George Moore of Queenstown asks :-

Why is speed at sea measured in knots and what are they?

John Campbell, a physicist at the University of Canterbury and an old sea cadet, responded.

Originally speed at sea was measured by dropping a wooden chip overboard near the bow, and timing how long it took to reach a known distance towards the stern. For this the unit of speed could be whatever anyone liked.

Eventually position at sea could be determined by astronomical sightings, for which the sky must be clear and, for accuracy, preferably the sea calm. An accurate measurement of speed was needed to estimate the ship's position inbetween the accurate measurements.

The name mile came from the latin "mille passes" ie "thousand paces". It was a quite variable distance and different towns let alone countries had different values for the mile and these changed over the ages. Eventually the geographic mile was defined as 1609 and a bit metres.

The shortest distance between two ports is on a great circle, an arc centered on the center of the Earth. For navigation purposes the distance used at sea was the nautical mile, defined as the distance along a great circle which subtended an angle of one minute of arc. There are 360 degrees in a full circle, ie once round the Earth, and 60 minutes in each degree, so a nautical mile is the great circle distance around the world divided by 360 x 60 = 21600.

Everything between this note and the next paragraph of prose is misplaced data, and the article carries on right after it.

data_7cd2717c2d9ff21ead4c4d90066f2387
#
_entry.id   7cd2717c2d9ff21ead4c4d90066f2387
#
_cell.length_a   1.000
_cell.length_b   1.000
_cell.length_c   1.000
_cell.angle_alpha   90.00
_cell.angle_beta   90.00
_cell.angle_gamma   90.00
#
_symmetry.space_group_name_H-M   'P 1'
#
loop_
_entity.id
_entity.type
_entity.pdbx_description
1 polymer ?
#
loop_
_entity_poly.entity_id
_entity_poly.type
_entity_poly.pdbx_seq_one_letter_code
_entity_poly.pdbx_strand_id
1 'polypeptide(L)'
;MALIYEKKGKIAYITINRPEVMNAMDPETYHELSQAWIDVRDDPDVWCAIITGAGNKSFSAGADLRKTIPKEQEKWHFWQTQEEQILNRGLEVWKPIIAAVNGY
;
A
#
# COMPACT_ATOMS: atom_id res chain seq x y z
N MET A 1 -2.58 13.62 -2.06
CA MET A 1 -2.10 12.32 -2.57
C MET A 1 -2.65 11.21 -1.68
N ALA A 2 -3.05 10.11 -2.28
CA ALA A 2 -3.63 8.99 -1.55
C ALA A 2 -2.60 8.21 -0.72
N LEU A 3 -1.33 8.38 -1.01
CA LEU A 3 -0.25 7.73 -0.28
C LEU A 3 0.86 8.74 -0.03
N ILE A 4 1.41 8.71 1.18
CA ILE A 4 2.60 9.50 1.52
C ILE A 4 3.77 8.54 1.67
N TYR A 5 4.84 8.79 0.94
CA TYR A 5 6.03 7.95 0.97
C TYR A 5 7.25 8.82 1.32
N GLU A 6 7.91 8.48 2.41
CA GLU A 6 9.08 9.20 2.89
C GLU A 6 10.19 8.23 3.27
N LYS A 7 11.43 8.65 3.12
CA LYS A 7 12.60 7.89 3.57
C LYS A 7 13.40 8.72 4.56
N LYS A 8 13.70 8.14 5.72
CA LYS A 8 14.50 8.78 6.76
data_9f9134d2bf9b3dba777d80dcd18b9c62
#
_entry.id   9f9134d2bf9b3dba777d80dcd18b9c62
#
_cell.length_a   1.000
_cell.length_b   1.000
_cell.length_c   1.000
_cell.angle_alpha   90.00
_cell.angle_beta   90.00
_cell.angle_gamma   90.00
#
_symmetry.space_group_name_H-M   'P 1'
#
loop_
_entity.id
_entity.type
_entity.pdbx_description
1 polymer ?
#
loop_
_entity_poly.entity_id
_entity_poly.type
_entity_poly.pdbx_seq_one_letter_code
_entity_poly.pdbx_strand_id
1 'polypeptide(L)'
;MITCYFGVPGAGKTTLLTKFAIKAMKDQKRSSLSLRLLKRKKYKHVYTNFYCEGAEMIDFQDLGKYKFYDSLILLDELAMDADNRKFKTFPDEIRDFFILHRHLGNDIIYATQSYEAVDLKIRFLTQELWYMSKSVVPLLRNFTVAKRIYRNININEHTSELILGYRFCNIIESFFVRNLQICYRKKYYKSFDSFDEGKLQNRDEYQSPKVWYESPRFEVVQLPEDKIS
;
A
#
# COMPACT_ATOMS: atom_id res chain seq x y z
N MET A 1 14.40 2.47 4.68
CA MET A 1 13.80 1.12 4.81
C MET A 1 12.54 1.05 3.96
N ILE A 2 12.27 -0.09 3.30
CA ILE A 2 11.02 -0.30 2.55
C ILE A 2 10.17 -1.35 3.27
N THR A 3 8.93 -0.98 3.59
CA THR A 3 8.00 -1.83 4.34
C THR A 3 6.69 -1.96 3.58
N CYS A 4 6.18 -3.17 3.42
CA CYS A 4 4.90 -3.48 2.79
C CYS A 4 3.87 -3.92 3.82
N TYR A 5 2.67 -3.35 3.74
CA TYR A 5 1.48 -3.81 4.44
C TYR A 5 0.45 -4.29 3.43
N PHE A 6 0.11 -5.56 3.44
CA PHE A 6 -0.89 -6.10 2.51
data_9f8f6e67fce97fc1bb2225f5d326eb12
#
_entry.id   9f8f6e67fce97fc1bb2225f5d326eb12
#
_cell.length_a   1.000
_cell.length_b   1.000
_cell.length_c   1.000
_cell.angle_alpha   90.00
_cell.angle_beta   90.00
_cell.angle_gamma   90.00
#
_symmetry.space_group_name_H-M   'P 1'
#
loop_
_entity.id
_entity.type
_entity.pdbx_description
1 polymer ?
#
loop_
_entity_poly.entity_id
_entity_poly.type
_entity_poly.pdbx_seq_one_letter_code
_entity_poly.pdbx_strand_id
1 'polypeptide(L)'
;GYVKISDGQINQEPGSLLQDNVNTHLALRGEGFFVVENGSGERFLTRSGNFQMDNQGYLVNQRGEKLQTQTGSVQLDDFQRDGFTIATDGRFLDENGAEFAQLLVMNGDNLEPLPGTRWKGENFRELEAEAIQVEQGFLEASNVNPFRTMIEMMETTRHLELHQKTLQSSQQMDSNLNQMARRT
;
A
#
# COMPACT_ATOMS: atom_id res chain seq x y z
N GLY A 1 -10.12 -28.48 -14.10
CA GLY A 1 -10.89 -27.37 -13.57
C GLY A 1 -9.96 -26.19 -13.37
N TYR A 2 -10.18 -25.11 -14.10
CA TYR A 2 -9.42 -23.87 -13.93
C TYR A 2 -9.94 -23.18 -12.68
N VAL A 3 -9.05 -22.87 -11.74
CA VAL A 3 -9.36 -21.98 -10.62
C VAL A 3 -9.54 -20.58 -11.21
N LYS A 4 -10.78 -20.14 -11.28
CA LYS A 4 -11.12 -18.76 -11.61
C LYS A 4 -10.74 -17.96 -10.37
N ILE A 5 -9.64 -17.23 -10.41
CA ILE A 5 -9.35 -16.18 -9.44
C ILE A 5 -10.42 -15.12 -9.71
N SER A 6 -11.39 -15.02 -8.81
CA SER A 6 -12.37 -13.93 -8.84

Unfortunately for navigation, the Earth isn't exactly a perfect sphere so the nautical mile measured around the equator would differ from that measured through the poles. In 1929 the international nautical mile was defined as 1852 metres so is 243 metres longer than a geographic mile.

The knot is a speed of one nautical mile per hour. The term arose from a device used to measure speed. A weighted board was lowered from the stern and a light line allowed to run out. A sand glass which emptied itself in 28 seconds was used for timing. The distance travelled in that time was measured by the number of equally-spaced knots in the rope run out. These knots were 47 feet 3 inches (ie 14.4 metres) apart so that the number of knots running out in the 28 seconds gave the speed in nautical miles per hour, or put another way, minutes of arc per hour.

Hence the name knots for speed at sea. Note that the above device didn't allow for ocean currents.